When David Cole was 10, his Uncle, Dustin Myers, was diagnosed with ALS. Dustin was just 26.
When he became symptomatic, Dustin, who used to play catch with David, lost the function of his left arm first and could no longer play with his nephew. He died less than two years later in May of 2010.
“It just absolutely crushed me,” Cole, who lives in Honey Brook, said.
The traumatic experience of losing his uncle is part of what led Cole and his mother, Dustin’s sister Mandy Podehl, to get so involved with the ALS Association Greater Philadelphia Chapter and take up the crusade against the disease.
ALS (Amytrophic Lateral Sclerosis), better known as Lou Gehrig’s Disease, is a degenerative neuromuscular disease for which there is no cure and no known cause. Little is known about it.
On April 22, Cole and Podehl travelled to Harrisburg for the ALS Association’s Pennsylvania Advocacy Day. At the event, they were able to share their story with state legislators and present an award to Pennsylvania Rep. David Millard (R-Columbia County) for his support for families with ALS.
Their experience was largely positive, and Podehl said every single representative they met took the time to get to know David and get invested in his story.
“You meet all these different people who are so supportive, and they seem like they want to help as much as possible,” Cole said.
In recent years, state funding for ALS patient care services has dropped. Last year, however, the association’s efforts paid off, thanks in part to Mandy’s work in Harrisburg, and the Pennsylvania legislature voted to give about $300,000 to the cause. This year, the budget has tentatively increased that number to $350,000.
All of the money the organization raises goes towards helping families dealing with ALS and partnering with research institutions. But awareness is still an obstacle.
“Every single person I talked to would say, ‘Oh, what’s that? Is that Lou Gehrig’s Disease?’ And I would say yeah, and they would still say, ‘What is that?’” Podehl said. “So nobody really understands what this disease is and what it does. It’s completely debilitating. It takes away a person’s function from top to bottom.”
The association’s clinics offer all of the specialists someone suffering from ALS needs - pulmonologists, therapists, psychologists, neurologists, and others – all in one place. The association also offers equipment rentals for everything a patient needs, as well as transportation programs for those who don’t have access to wheelchair-accessible vans.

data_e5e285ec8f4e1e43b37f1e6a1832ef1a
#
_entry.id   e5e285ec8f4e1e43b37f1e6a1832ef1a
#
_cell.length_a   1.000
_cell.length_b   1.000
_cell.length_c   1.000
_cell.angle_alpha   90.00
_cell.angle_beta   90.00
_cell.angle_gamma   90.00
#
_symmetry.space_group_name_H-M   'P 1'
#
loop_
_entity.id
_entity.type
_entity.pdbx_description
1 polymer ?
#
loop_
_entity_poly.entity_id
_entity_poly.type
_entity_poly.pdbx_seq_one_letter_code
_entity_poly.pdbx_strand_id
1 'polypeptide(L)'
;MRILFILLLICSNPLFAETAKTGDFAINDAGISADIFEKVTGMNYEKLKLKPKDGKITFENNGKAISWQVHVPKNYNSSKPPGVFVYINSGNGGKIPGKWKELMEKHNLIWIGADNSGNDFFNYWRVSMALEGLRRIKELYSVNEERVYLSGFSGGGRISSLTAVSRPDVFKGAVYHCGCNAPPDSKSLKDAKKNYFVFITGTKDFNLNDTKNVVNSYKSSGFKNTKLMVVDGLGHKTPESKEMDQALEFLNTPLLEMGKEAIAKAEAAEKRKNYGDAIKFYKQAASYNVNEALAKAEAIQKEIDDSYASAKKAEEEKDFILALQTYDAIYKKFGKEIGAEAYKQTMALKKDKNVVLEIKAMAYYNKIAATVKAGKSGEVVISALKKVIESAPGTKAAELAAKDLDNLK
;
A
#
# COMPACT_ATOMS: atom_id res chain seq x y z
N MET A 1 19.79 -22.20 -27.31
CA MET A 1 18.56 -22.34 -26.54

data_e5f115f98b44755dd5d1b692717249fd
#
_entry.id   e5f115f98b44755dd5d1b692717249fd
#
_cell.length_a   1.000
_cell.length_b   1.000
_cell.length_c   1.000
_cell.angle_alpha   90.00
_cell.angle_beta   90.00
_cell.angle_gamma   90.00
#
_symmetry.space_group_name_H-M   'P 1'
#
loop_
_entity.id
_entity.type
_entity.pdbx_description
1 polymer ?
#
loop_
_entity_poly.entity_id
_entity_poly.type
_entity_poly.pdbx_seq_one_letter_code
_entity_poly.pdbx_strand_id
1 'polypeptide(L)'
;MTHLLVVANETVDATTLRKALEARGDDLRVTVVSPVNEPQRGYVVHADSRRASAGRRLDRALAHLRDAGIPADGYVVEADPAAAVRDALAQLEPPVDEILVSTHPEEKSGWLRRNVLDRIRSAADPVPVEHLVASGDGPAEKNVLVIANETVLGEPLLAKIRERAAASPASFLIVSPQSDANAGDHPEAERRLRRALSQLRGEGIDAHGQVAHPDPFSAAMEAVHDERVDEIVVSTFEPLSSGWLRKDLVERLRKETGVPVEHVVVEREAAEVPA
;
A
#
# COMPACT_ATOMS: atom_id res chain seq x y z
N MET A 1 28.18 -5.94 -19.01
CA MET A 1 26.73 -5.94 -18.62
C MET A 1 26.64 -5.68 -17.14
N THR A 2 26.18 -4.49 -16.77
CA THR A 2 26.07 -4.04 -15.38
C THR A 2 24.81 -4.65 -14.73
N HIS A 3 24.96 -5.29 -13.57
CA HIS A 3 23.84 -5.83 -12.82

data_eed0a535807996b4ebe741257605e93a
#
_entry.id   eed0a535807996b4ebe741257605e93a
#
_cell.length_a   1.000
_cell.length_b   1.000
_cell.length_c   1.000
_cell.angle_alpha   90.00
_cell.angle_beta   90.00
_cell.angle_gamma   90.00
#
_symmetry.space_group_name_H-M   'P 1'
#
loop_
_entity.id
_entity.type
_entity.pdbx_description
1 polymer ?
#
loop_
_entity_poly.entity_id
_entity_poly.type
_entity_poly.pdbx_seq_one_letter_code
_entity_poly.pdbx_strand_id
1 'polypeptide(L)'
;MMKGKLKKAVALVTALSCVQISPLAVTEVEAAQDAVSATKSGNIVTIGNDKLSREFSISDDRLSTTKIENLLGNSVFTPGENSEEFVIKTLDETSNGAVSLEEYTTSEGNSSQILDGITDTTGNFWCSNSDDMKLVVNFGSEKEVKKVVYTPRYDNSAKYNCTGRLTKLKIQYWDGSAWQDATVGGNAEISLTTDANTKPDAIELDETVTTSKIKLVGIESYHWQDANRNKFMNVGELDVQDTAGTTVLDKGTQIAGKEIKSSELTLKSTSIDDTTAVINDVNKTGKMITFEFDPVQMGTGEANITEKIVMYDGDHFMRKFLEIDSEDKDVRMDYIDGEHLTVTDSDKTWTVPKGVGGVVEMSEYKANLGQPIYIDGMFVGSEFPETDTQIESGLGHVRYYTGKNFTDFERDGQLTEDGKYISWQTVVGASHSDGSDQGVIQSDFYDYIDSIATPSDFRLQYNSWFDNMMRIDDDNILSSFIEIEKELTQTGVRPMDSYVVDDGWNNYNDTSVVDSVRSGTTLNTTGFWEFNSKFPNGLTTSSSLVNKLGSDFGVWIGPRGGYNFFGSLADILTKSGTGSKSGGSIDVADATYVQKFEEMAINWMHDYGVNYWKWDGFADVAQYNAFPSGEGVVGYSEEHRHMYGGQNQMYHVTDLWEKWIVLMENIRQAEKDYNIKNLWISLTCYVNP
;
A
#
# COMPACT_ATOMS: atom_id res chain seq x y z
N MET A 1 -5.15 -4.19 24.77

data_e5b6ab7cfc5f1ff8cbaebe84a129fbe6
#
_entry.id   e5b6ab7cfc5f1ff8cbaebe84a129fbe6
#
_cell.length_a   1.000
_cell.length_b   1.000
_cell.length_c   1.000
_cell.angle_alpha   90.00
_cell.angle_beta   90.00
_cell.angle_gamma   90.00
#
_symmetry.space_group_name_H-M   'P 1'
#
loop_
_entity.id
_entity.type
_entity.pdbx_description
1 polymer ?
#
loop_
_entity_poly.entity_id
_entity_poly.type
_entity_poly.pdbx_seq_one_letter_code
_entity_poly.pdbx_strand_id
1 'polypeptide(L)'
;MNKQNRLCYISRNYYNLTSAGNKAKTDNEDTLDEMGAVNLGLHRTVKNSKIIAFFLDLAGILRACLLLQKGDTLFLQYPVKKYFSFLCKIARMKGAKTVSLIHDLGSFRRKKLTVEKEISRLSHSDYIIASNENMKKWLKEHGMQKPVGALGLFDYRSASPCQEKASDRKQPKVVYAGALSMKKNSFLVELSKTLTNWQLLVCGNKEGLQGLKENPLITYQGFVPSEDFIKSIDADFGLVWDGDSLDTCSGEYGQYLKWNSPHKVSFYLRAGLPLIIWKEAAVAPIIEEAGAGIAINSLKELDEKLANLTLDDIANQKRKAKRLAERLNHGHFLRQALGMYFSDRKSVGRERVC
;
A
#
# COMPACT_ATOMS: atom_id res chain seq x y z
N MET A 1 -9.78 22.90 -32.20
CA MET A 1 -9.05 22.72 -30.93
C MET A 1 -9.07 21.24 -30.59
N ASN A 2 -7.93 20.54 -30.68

Despite the quick progression of the disease in her brother and his young age, Dustin “never lost his faith or his hope,” Podehl said.
“It was such an inspiration to me that he just never really got angry, never gave up,” she added. “So when he passed, I had to make some good of it. I had to do something.”
Shortly after Dustin passed away, Jorge’s Walk to Defeat ALS was started in Bloomsburg, where he had gone to college. Getting involved with that walk was Podehl’s first step into the fight against the disease.
In the walk’s first year in Bloomsburg, it raised $45,000 for the association.
The family also participates in the Philadelphia walk and is getting involved in the association’s community ambassadors program.
Now, Cole and Podehl plan to make the trip to Washington, D.C. to speak with national legislators about their story and to gain support for ALS patients.
Cole also said a club at Twin Valley Middle School, where he’s a student, started up a collection during the school year to donate to the ALS Association. He has also reached out to his Boy Scout Troop in Elverson to see what they can do.
Podehl has lots of ideas for annual fundraisers, and her ultimate goal is to have half of their efforts donated to the association, and the other half put aside for a scholarship in Dustin’s name. They have already started a collection, thanks in part to the efforts of Dustin’s friends and coworkers before he passed away.
“I would hope that some day there’s a cure and I don’t have a reason to do this, but until that day comes, I just want to make sure people understand what this disease it and what it does to a person,” she said.
“Try to support however you can, because this disease can just absolutely devastate a family,” Cole added.
People can support The ALS Association Greater Philadelphia Chapter by visiting www.alsphiladelphia.org or calling 215-643-5434. They can also connect with the organization via social media at Facebook.com/alsphiladelphia or on Twitter @alsphiladelphia